However, one would think that if certain aspects of a culture did cause more regular accidents, this would show-up in a greater number of accidents generally recorded and witnessed, the frequency should be greater. I was challenged by a fellow commenter on TheKorean's blog to show that this is the case.
Keeping a record of the number of accidents that occur in different countries must be tricky, especially as some overly-bureaucratic countries, (like mine) will record almost anything as an accident. I have my doubts that all minor accidents are reported at work - or anywhere else - in Korea. One thing that would be recorded fairly reliably would be the deaths from accidents, and Korea in fact does have the highest accidental death rate among major developed countries (source NYTimes):
"In South Korea, more than 31,000 people, including 3,000 students, die every year in accidents, accounting for 12.8 percent of the country’s total annual deaths, the highest rate among major developed nations.
According to Asia News Weekly, Korea also has a 6 fold greater number of workplace fatalities than Australia also, though having only having half the population as Korea, that is still alarmingly high.
One can't also help but notice the alarmingly high number of high-profile accidents and safety issues since the Sewol disaster, at a time when one would think people would be extra careful.
Asiana Jet Ignores Safety Warning
Fire in Bus Terminal
Fire in Hospital
Fire in Homeplus Supermarket
Lebanese Ambassador Dies in Car Crash
There were other incidents involving a building collapse (not the North Korea one) and a bus crash that I can't find the links for. On top of this, now 2 divers have died recovering bodies from the Sewol. The fire in the hospital, on the subway, and in the supermarket even occurred on the same day.
Of course it could be that people are looking for accidents more now after the Sewol disaster, but there hasn't seemed to be any trouble in finding them.
Fire seems to be a recurring theme in many accidents and as a teacher, and having heard other teacher's experiences in Korea, what goes on in schools makes me concerned. I am not convinced with my school's fire drill procedure and many other teachers I have spoken to agree with me and say the situation is similar in their schools. I remember fire drills in England being somewhat different.
In England, sometimes the fire bell went off by accident, and when it did we followed the same routine; we evacuated and lined-up in our year classes on the school field. Our teachers then checked to make sure no one was left behind.
Worryingly, in my school, everyone knows when we are having a fire drill, and when it occurs everyone goes outside. They get into their classes, but no one checks to see if everyone is present. Even worse when we have an unexpected fire alarm, everyone stays sitting in class and looks confused until, after a few minutes, the alarm is switched-off. If there were a real fire, it would be an incredible stroke of luck if it happened when scheduled, more likely it would arrive unexpectedly and all that time waiting to be told that, "no, this is serious this time", could result in lost lives.
All this tends to back up what much of us see here on a day to day basis on the roads and elsewhere and one must come to the conclusion that Korea has a culture of unsafe practices and bad safety habits. I think it is all too convenient to blame a few bad eggs and the government, but the problem goes deeper than that. The root cause of it all is something worth debating over; in my own opinion there are a combination of factors:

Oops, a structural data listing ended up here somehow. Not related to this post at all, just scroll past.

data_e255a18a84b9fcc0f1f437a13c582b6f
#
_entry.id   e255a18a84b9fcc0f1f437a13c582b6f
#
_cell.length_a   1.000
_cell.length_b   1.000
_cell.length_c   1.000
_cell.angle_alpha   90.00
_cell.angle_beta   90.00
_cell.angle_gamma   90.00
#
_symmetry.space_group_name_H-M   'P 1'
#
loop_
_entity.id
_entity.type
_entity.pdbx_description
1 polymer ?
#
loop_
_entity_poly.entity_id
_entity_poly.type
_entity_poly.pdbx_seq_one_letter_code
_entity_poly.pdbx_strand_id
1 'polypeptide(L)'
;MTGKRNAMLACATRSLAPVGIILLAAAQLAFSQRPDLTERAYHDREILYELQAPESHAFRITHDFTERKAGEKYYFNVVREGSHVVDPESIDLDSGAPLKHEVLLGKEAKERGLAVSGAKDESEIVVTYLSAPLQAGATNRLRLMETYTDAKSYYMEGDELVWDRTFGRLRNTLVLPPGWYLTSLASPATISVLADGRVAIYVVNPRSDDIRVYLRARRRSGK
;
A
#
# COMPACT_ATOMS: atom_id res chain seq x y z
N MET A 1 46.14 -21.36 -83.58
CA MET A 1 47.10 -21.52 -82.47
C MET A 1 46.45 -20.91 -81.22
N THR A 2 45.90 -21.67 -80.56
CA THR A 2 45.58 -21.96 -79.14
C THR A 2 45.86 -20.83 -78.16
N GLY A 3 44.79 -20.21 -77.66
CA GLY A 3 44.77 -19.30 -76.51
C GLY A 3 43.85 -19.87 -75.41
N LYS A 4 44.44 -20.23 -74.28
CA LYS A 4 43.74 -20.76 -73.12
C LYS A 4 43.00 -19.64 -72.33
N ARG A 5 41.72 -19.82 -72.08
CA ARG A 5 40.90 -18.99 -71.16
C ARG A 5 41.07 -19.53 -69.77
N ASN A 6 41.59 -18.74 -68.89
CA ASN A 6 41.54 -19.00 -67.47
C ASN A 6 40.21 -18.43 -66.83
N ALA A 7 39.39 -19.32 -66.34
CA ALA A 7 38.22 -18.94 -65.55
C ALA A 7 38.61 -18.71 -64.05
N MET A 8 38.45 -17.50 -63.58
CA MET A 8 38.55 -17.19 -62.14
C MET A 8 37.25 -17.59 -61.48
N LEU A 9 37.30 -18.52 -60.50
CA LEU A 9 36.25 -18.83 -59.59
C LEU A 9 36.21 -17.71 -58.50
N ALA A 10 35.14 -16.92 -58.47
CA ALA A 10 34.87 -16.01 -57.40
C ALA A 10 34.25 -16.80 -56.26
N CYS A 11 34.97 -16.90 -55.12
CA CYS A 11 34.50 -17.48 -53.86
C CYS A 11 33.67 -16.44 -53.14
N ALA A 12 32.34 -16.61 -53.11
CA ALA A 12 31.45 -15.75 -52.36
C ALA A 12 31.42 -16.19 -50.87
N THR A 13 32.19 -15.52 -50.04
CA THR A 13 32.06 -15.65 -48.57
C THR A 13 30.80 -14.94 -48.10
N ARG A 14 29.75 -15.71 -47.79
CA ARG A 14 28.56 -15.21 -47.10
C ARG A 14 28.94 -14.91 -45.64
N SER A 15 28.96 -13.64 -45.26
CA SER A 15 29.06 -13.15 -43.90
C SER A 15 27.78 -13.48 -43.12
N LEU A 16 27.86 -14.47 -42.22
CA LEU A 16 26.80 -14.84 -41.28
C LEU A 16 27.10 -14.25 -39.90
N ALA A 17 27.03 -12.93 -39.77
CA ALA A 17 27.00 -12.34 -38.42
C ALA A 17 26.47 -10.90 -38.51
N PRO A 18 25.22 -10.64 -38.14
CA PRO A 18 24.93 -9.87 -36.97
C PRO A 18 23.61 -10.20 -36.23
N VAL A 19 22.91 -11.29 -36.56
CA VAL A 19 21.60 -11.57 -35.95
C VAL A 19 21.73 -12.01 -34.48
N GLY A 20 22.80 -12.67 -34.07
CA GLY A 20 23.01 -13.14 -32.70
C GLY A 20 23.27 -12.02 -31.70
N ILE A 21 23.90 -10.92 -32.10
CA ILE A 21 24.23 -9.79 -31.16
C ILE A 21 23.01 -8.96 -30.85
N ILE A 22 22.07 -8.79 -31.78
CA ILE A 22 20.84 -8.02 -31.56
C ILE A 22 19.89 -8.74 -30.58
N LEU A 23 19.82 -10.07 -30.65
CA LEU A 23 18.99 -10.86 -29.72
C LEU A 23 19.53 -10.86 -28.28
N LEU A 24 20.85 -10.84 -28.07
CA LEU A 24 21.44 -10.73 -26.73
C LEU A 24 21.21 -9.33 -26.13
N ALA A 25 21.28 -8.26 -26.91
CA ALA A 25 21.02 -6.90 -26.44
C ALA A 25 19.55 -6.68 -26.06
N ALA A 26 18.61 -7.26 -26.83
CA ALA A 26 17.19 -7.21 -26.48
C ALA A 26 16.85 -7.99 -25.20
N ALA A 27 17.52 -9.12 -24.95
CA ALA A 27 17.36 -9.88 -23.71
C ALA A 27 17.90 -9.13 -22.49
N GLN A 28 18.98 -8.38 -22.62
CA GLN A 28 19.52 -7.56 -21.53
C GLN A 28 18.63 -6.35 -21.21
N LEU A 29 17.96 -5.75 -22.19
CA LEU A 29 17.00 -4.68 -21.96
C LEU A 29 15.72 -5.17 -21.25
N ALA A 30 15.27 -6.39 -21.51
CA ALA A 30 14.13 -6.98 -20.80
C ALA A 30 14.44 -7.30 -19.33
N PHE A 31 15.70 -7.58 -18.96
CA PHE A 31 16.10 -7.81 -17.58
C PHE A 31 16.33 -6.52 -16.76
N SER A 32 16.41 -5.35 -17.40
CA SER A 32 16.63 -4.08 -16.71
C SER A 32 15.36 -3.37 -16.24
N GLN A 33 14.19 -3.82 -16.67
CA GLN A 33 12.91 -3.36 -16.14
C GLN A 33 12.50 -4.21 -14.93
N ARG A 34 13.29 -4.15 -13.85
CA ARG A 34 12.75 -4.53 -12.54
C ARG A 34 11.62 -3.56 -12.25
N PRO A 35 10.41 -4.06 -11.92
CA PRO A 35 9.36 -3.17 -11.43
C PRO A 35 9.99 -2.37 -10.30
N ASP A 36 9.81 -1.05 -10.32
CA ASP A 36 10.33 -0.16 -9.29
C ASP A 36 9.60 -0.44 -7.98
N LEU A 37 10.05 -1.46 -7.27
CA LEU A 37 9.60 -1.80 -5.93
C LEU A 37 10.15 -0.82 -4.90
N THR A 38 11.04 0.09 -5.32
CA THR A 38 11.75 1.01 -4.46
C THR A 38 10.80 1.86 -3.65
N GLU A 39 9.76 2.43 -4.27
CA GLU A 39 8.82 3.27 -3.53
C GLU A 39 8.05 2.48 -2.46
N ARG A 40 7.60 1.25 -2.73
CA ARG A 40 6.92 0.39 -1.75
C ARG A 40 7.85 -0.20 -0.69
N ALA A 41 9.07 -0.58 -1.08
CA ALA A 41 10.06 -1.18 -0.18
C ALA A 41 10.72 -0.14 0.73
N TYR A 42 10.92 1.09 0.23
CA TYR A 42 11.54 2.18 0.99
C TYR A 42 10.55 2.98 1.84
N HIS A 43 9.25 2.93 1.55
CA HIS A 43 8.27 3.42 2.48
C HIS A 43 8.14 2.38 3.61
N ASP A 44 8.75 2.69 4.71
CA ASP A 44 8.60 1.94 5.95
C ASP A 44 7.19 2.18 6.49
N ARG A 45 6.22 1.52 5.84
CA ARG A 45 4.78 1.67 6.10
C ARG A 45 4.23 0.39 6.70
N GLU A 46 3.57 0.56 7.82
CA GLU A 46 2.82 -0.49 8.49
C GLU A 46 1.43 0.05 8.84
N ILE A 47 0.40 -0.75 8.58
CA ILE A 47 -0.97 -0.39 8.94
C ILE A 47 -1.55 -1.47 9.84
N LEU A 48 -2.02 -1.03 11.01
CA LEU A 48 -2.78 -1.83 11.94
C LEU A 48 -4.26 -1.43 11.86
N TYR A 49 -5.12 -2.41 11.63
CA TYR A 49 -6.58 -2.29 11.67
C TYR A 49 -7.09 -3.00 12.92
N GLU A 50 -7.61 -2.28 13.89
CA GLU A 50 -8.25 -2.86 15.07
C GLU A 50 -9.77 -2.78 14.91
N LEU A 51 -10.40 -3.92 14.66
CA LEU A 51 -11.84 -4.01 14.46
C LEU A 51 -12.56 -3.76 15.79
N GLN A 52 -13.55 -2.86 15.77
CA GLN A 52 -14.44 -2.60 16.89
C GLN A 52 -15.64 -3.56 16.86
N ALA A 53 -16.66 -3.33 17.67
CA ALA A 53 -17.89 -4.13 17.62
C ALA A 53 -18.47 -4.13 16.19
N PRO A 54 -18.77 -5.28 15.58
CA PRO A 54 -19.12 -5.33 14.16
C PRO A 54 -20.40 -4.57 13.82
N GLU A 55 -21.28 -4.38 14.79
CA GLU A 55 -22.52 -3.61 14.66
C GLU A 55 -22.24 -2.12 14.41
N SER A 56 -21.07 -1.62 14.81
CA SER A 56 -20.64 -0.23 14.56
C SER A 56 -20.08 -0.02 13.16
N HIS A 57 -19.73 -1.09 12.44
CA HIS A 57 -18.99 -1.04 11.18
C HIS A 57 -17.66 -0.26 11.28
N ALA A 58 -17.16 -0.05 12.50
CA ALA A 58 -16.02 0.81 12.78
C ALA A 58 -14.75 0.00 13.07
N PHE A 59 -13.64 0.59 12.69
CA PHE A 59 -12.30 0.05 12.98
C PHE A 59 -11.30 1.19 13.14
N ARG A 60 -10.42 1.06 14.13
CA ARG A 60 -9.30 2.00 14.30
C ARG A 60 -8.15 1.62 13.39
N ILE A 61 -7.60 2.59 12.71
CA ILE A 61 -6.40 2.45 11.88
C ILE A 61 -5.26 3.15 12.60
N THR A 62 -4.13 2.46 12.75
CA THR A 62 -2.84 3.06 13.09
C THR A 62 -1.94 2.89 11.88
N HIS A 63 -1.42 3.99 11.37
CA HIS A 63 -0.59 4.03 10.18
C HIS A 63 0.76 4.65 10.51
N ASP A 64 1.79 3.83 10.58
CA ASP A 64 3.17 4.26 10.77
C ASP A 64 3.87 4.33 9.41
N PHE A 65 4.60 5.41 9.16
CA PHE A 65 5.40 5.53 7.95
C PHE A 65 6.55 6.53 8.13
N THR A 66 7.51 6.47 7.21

1. A speedy economic rise from poverty to opulence has given the country the appearance of being highly developed, but in reality they are behind in many aspects.
2. Rigid hierarchies and respect culture make clear communication in times of crisis more difficult.
3. Rigid hierarchies make disobeying unsafe orders more difficult (I want to make it super-clear that I do not think this played a part in the students staying below deck in the Sewol disaster, but I think it has played a role in other high profile accidents).
4. Korea simply has not had enough time to evolve good safety habits because of their speed of development.
5. Too many Koreans have a disregard for people outside their family or familiar others, and this causes a lack of care and consideration for people they don't know.
6. The enforcement of laws is weak in Korea, which encourages many to bend rules and regulations because they know they can get away with it.
7. The desire to gets things done quickly (to save time and money) overrides concern for, or blinkers many to the well-being of others.
8. Sometimes a lack of individual thinking and responsibility makes questioning unsafe practices or orders of superiors difficult.
I am positive that what I am saying is not news to many learned Korean people who realise there are problems to be solved. How to make the necessary changes is a different matter, however.
I'm afraid it now almost seems silly to make the case that the everyday habits and practices of Korean people (I would define this as an aspect of their culture) are playing a part in their propensity to get into accidents, because it is seems so obvious. All these accidents and deaths aren't always just random events that happen from time to time in any country, they are not solely down to one or two evil people, and they are not the sole responsibility of the government to sort out. A nationwide consciousness raising effort is needed that the government need to encourage and all Koreans need to accept. These accidents are not something the government alone can cure, the culture of safety across the whole country has to change and there is much work to be done.